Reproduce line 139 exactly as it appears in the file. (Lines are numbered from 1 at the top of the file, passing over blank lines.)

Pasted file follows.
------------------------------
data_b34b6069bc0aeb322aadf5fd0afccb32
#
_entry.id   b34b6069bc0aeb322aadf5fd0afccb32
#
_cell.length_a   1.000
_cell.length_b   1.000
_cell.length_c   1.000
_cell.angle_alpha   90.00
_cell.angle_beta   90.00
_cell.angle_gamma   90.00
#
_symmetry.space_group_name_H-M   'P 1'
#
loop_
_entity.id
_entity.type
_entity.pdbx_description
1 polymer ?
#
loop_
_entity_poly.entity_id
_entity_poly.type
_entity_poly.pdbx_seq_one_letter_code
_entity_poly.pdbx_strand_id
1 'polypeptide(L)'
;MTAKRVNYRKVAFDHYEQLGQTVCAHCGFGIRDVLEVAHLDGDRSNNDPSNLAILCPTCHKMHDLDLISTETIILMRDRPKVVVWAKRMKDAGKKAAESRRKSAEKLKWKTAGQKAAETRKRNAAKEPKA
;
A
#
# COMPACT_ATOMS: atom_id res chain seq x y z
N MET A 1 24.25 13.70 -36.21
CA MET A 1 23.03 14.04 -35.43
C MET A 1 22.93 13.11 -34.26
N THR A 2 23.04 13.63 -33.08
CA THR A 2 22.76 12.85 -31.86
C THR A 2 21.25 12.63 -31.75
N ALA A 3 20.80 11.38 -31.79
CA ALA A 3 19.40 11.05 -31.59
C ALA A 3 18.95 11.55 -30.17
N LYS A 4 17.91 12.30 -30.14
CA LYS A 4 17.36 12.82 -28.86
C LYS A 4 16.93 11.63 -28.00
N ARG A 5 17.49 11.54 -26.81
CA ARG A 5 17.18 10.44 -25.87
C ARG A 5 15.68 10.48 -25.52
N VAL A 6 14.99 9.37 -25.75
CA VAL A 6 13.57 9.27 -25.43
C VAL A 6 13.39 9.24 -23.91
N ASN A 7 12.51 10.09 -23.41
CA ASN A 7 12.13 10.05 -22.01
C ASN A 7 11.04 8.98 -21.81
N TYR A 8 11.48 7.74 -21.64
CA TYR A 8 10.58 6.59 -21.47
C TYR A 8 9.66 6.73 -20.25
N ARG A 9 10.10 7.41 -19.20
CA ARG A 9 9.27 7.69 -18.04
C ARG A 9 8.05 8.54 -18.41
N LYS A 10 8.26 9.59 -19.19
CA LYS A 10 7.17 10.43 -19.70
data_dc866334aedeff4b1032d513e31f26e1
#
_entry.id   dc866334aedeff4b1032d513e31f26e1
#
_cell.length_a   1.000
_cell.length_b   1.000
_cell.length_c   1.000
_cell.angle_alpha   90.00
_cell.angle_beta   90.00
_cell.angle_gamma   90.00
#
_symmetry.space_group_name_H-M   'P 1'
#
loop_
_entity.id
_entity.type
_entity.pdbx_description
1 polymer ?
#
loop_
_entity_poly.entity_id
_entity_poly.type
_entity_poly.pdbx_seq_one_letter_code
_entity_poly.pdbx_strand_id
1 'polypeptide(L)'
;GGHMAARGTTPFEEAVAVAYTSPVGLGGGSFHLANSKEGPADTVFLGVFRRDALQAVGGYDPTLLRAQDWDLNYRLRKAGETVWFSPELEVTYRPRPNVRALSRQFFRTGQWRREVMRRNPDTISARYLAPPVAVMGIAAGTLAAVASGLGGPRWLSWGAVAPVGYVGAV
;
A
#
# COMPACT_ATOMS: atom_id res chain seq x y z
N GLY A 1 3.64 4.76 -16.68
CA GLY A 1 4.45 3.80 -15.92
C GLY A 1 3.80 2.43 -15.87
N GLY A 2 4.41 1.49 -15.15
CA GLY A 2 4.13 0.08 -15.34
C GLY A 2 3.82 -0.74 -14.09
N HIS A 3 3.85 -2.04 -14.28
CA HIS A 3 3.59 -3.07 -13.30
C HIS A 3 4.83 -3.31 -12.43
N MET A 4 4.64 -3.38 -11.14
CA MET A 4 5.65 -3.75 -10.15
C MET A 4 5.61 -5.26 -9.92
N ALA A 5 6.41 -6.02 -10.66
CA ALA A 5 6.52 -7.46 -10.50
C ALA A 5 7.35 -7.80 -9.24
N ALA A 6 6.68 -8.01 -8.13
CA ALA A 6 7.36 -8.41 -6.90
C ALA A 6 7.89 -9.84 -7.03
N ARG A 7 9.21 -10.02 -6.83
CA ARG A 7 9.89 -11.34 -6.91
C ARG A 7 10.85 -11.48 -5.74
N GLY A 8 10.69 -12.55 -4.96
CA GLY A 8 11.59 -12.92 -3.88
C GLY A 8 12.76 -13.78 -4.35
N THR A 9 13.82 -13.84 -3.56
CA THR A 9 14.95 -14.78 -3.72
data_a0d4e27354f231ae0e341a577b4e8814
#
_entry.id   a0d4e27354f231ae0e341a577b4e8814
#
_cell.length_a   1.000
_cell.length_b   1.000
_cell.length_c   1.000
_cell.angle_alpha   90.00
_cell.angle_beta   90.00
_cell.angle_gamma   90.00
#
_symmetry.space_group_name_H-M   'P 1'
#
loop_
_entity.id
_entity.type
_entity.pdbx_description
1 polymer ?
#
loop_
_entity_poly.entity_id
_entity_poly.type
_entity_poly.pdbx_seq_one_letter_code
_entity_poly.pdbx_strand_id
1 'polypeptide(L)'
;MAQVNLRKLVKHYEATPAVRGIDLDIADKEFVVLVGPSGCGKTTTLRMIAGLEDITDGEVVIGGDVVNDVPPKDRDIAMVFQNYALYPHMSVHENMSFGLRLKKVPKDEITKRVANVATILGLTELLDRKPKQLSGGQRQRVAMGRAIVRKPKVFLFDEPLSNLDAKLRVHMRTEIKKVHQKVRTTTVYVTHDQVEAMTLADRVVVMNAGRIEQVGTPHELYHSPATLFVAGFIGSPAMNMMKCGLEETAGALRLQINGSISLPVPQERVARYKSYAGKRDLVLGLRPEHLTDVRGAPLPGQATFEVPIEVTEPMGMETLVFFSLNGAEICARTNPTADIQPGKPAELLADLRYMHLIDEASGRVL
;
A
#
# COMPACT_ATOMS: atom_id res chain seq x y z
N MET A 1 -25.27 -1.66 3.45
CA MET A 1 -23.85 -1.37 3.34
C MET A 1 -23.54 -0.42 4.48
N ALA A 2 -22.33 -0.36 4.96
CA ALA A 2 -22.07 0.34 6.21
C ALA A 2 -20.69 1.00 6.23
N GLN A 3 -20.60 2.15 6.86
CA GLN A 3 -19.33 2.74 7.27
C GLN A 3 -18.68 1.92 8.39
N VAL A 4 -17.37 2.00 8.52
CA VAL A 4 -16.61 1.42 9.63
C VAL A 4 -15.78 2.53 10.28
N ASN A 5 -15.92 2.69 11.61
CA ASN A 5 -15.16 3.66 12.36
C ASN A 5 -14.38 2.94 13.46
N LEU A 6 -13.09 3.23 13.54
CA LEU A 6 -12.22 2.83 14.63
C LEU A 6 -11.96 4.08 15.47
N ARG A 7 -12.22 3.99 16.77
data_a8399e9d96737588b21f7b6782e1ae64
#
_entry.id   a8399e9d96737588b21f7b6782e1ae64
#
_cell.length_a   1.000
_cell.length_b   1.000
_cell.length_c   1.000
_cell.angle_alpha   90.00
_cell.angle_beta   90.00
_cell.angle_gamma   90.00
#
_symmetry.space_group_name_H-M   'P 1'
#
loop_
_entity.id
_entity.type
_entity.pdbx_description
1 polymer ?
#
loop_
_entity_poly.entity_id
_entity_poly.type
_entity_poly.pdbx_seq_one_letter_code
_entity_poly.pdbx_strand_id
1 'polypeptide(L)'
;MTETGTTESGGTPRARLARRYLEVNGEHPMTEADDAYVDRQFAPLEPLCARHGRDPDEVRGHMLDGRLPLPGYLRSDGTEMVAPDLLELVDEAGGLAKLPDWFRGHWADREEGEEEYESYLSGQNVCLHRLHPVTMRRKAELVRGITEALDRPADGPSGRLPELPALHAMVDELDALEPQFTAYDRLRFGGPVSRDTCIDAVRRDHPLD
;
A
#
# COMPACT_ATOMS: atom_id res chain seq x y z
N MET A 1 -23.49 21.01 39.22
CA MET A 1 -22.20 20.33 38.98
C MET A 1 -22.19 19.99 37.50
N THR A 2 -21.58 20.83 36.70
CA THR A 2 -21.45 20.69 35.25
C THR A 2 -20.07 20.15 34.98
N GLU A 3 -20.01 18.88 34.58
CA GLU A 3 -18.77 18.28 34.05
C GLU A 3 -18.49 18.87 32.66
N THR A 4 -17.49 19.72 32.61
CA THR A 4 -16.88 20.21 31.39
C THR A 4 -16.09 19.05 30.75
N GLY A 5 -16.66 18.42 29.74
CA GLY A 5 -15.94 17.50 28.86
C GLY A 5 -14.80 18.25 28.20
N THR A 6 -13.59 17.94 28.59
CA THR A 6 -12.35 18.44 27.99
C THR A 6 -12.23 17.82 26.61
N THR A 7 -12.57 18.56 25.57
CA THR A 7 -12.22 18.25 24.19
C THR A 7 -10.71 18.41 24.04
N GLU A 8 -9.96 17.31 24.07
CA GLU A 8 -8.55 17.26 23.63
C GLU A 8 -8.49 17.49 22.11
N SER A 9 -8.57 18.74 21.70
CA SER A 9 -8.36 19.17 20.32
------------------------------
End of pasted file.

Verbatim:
_entity_poly.pdbx_strand_id